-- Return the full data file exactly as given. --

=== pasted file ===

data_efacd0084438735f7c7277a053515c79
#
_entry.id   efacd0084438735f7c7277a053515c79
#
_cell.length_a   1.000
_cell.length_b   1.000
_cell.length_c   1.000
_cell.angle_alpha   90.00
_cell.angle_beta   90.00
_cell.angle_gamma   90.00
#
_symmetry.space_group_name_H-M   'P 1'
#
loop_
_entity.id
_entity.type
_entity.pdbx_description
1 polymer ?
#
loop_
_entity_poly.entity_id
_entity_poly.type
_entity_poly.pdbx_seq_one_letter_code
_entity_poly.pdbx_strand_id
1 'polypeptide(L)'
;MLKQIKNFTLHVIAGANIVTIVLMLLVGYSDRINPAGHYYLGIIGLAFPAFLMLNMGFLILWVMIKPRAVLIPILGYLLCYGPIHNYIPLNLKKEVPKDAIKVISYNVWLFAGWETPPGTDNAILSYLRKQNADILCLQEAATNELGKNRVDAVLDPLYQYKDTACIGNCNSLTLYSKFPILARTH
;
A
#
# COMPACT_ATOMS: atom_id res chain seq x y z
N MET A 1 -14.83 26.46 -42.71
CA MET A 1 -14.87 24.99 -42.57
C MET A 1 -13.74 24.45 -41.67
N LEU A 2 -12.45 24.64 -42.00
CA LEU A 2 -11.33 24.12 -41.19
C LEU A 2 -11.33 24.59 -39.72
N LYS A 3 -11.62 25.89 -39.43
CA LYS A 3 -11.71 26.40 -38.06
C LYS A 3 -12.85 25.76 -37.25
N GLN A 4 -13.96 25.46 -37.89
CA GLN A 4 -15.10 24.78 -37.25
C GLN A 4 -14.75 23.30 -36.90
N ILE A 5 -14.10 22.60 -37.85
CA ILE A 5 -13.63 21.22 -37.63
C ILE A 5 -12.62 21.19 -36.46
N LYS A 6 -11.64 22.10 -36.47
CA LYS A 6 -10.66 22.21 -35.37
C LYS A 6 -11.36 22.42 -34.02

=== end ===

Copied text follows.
data_efacd0084438735f7c7277a053515c79
#
_entry.id   efacd0084438735f7c7277a053515c79
#
_cell.length_a   1.000
_cell.length_b   1.000
_cell.length_c   1.000
_cell.angle_alpha   90.00
_cell.angle_beta   90.00
_cell.angle_gamma   90.00
#
_symmetry.space_group_name_H-M   'P 1'
#
loop_
_entity.id
_entity.type
_entity.pdbx_description
1 polymer ?
#
loop_
_entity_poly.entity_id
_entity_poly.type
_entity_poly.pdbx_seq_one_letter_code
_entity_poly.pdbx_strand_id
1 'polypeptide(L)'
;MLKQIKNFTLHVIAGANIVTIVLMLLVGYSDRINPAGHYYLGIIGLAFPAFLMLNMGFLILWVMIKPRAVLIPILGYLLCYGPIHNYIPLNLKKEVPKDAIKVISYNVWLFAGWETPPGTDNAILSYLRKQNADILCLQEAATNELGKNRVDAVLDPLYQYKDTACIGNCNSLTLYSKFPILARTH
;
A
#
# COMPACT_ATOMS: atom_id res chain seq x y z
N MET A 1 -14.83 26.46 -42.71
CA MET A 1 -14.87 24.99 -42.57
C MET A 1 -13.74 24.45 -41.67
N LEU A 2 -12.45 24.64 -42.00
CA LEU A 2 -11.33 24.12 -41.19
C LEU A 2 -11.33 24.59 -39.72
N LYS A 3 -11.62 25.89 -39.43
CA LYS A 3 -11.71 26.40 -38.06
C LYS A 3 -12.85 25.76 -37.25
N GLN A 4 -13.96 25.46 -37.89
CA GLN A 4 -15.10 24.78 -37.25
C GLN A 4 -14.75 23.30 -36.90
N ILE A 5 -14.10 22.60 -37.85
CA ILE A 5 -13.63 21.22 -37.63
C ILE A 5 -12.62 21.19 -36.46
N LYS A 6 -11.64 22.10 -36.47
CA LYS A 6 -10.66 22.21 -35.37
C LYS A 6 -11.36 22.42 -34.02